Pope Francis has a great desire to visit Lebanon, he told worshippers at the Vatican on the one-year anniversary of the deadly blast that tore through Beirut.
"Dear Lebanese, my desire to come to visit you is great. And I will not tire of praying for you so that Lebanon returns to being a message of brotherhood, a message of peace for all of the Middle East," he told the crowd.
The Aug. 4, 2020, blast at Lebanon’s most vital port killed at least 215 people, injured over 6,500 and displaced more than 300,000 from their homes. Much of the Lebanese capital was harmed by the blast, which caused billions in damage and added to the small Mediterranean country’s already dire economic woes.
Human Rights Watch concluded in a report Tuesday that senior Lebanese officials knew about and did nothing to prevent the risks associated with the stockpile of ammonium nitrate that caused the explosion. Lebanon’s leaders have since vowed to investigate the blast but those efforts have stalled amid what rights groups blame on a lack of judicial independence and fair trial violations.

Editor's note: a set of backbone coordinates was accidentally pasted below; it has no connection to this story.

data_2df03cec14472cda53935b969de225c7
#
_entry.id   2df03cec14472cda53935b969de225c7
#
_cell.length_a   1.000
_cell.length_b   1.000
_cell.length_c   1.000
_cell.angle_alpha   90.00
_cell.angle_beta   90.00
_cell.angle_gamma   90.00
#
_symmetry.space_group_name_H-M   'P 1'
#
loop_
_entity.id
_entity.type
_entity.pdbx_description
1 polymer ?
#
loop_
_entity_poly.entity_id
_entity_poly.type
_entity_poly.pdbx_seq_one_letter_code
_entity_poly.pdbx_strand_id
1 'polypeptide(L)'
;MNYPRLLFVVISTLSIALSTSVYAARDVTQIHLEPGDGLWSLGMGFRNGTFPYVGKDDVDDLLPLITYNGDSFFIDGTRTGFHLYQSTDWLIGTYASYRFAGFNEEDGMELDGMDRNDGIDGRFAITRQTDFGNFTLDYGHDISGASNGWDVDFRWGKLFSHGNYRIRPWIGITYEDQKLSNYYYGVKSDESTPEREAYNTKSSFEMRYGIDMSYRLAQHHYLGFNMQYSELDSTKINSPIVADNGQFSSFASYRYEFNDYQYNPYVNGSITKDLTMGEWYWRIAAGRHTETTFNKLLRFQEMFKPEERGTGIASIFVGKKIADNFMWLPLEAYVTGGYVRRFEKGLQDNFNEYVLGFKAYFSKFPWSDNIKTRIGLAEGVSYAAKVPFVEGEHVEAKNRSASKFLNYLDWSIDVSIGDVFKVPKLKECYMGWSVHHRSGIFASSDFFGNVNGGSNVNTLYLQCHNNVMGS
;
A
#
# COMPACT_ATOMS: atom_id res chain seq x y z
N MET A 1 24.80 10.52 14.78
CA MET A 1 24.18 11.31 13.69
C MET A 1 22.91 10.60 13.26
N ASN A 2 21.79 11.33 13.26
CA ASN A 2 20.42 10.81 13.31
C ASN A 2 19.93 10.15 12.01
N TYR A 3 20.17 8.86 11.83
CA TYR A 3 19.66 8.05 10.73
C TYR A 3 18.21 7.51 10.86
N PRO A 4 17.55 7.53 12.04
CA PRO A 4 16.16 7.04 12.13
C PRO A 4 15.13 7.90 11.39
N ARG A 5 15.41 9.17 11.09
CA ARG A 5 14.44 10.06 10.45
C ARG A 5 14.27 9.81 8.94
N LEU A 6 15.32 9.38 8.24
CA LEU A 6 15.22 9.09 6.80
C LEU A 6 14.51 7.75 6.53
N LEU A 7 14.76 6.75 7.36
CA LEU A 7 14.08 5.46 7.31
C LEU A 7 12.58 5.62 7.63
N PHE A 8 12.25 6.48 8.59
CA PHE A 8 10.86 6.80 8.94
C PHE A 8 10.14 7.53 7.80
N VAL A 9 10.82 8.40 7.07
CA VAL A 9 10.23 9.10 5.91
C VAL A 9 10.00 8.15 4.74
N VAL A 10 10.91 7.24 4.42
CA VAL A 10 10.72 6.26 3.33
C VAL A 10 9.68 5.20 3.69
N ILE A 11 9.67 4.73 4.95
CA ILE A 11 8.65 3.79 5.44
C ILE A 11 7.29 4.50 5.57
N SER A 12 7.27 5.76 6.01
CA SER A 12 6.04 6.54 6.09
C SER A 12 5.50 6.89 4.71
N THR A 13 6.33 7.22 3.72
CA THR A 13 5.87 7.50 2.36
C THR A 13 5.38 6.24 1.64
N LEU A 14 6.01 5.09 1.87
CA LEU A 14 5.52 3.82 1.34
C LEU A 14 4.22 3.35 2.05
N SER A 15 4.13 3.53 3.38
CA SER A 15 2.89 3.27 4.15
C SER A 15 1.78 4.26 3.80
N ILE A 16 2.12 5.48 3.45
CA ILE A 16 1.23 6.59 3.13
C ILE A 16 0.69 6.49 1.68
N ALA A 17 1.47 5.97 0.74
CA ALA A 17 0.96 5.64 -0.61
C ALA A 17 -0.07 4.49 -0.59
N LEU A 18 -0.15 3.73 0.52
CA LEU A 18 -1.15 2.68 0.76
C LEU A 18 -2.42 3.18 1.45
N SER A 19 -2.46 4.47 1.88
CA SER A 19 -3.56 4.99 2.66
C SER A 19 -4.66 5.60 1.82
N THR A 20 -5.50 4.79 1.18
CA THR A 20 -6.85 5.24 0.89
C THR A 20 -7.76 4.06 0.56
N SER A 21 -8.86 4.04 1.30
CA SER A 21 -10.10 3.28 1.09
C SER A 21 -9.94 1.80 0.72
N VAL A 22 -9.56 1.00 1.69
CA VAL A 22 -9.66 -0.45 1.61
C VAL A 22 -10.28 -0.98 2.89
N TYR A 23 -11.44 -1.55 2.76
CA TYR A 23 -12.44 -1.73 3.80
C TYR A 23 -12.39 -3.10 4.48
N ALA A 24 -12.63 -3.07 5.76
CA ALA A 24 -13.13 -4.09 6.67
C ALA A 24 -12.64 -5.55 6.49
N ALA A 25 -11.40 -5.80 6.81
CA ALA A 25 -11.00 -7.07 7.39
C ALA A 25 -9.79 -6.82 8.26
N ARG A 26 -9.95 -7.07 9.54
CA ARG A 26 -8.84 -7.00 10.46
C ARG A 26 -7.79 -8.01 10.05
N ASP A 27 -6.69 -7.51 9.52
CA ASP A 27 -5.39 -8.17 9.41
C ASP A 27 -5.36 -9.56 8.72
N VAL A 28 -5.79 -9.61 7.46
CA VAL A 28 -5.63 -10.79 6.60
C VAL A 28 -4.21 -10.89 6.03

The pope said he was praying for those affected “a year after the terrible port explosion in its capital, Beirut, with its toll of death and destruction. I think above all of the victims and their families, the many injured, and those who lost their homes and livelihoods.”
In March, Francis visited Iraq in what marked his first international trip since before the pandemic. The pope, who has previously condemned the “murderous indifference” toward Christians in the Middle East, has also visited several Muslim-majority countries since becoming pope, including Jordan, Turkey, Egypt and the United Arab Emirates.
Francis’ public audience Wednesday was his first since being hospitalized for a planned colon surgery July 4; he stayed in the hospital 10 days. In September, he is scheduled to travel to Hungary and Slovakia for a four-day visit.